WordCamp 2012 Stats: Another Record Year
For those in the WordPress community who have spent time attending volunteer meetings in various countries across the globe, the WordCamp concept is extremely familiar to you. For others, informal “get-togethers” among programming and designing peers who share common interests may seem a bit difficult to achieve, but as the popularity of WordPress grows, so does the willingness of community members to look for innovative ways to share ideas.
The official website defines the WordCamps as “casual, locally-organized conferences covering everything related to WordPress, the free and open source personal publishing software that powers over 25 million sites on the web. WordCamps come in all different flavors, based on the local communities that produce them, but in general, WordCamps include sessions on how to use WordPress more effectively, beginning plugin and theme development, advanced techniques, security, etc. To get an idea of the types of sessions typically seen at WordCamps, check out the WordCamp channel at WordPress.tv.”
2012 WordCamp Review
WordCamp Central coordinator Andrea Middleton recently posted a rundown of the 2012 WordCamp statistics, which in some areas nearly doubled the results from the previous year. According to Middleton, 15 more WordCamps were held last year (67 in all) than in 2011, with about half of the events conducted outside the United States. The number of sessions presented at WordCamps more than doubled to 967, while the number of event speakers – 877 – also came close to lapping 2011′s results.
One of the most encouraging parameters of the informal meetings is the fact that sponsoring companies increased from 313 to 498; meaning that more businesses are becoming involved and identifying with the value generated by the WordPress open source platform and the community members who are constantly working hard to increase functionality. A total of 22 WordCamps were held at first-time locals last year, with October 2012 being the busiest month overall worldwide with 13 reunions along with one BuddyCamp.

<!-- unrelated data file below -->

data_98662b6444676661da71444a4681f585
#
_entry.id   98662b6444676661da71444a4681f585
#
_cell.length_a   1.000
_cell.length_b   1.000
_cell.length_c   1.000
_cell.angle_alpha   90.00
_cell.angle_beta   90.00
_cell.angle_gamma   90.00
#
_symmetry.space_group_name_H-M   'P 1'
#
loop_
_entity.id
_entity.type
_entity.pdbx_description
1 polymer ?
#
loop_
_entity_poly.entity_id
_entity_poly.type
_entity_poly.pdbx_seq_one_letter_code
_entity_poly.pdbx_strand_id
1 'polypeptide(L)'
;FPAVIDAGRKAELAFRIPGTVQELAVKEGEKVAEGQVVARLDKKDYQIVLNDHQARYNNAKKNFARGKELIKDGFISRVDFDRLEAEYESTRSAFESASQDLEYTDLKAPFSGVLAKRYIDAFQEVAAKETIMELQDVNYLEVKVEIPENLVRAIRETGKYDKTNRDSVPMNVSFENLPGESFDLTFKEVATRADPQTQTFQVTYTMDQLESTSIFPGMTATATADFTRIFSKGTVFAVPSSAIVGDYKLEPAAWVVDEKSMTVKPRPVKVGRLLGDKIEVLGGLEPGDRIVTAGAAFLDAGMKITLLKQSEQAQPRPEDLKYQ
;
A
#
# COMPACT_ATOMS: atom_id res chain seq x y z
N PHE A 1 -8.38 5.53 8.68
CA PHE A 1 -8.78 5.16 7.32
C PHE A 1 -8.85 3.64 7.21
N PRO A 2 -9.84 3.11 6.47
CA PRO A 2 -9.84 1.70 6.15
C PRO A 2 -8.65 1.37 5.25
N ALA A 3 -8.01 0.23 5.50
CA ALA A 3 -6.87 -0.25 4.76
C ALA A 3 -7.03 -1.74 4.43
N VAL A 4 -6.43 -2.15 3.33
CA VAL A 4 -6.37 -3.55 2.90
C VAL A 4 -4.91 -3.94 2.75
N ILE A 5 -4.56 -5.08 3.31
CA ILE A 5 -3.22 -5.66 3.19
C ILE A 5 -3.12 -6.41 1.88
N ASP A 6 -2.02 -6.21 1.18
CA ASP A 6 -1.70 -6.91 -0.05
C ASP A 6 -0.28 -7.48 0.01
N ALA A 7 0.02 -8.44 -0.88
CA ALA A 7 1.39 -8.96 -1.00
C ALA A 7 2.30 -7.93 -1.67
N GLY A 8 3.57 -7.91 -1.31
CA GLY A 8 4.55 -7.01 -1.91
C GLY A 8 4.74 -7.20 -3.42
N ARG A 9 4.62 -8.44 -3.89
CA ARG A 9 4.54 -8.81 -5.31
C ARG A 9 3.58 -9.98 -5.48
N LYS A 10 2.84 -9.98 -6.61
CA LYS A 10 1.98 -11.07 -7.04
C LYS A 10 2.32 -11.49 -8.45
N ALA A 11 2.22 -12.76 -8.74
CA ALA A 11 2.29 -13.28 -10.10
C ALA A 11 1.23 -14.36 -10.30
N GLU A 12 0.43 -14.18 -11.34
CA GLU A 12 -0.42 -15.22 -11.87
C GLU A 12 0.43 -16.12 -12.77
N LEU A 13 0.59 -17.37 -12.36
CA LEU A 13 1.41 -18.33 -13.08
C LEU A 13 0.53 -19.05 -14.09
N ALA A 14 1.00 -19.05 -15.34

Creation Of WordCamp Sub-Committees
Middleton stated in her post that “this year, we also expanded the video camera kit program, which ships video camera equipment from WordCamp to WordCamp, to reduce the cost of recording WordCamp sessions. We now have 8 kits in the US, 3 kits in Canada, and 2 kits in Europe. Related: 445 WordCamp videos were posted to WordPress.tv in 2012, almost double the number from 2011.”
The registration process has evolved, with the CampTix plugin now used to manage and sell WordCamp tickets. Late last year, a WordPress Events contributor group was formed, and there are now six sub-committees in charge of improving WordCamps: WordPress.tv Event Moderators, New Organizer Mentorship Program, Multi-Event Sponsorship Program, WordCamp Base Theme Page Templates, Event Planning Training Materials, and the Review WordCamp Guidelines sub-committee.
Upcoming WordCamp Events
There are 11 WordCamps scheduled from now through April 2013; four of which will be held within the United States (Georgia, California, Tennessee, and Florida). On February 9th, a camp will be held in Bologna, Italy with a subsequent camp set for February 20th in Jerusalem, Israel.
In case you’re wondering the first WordCamp ever was organized in San Francisco, California by Automattic founder Matt Mullenweg in 2006. WordCamp Central says that “WordCamps are attended by people ranging from blogging newbies to professional WordPress developers and consultants, and usually combine scheduled programming with unconference sessions and other activities.”
Brainstorming is an integral part of these events, but sharing WordPress news and ideas is probably the most constant facet of the meetings. WordCamps allow developers and designers to put ideas into actual themes, plugins and applications.
If you would like to find out more about how you can attend a WordCamp in your area, you can refer to the 2013 event schedule. There is also a separate page dedicated to providing insight to first-time attendees on what to expect when they participate in their initial WordCamp.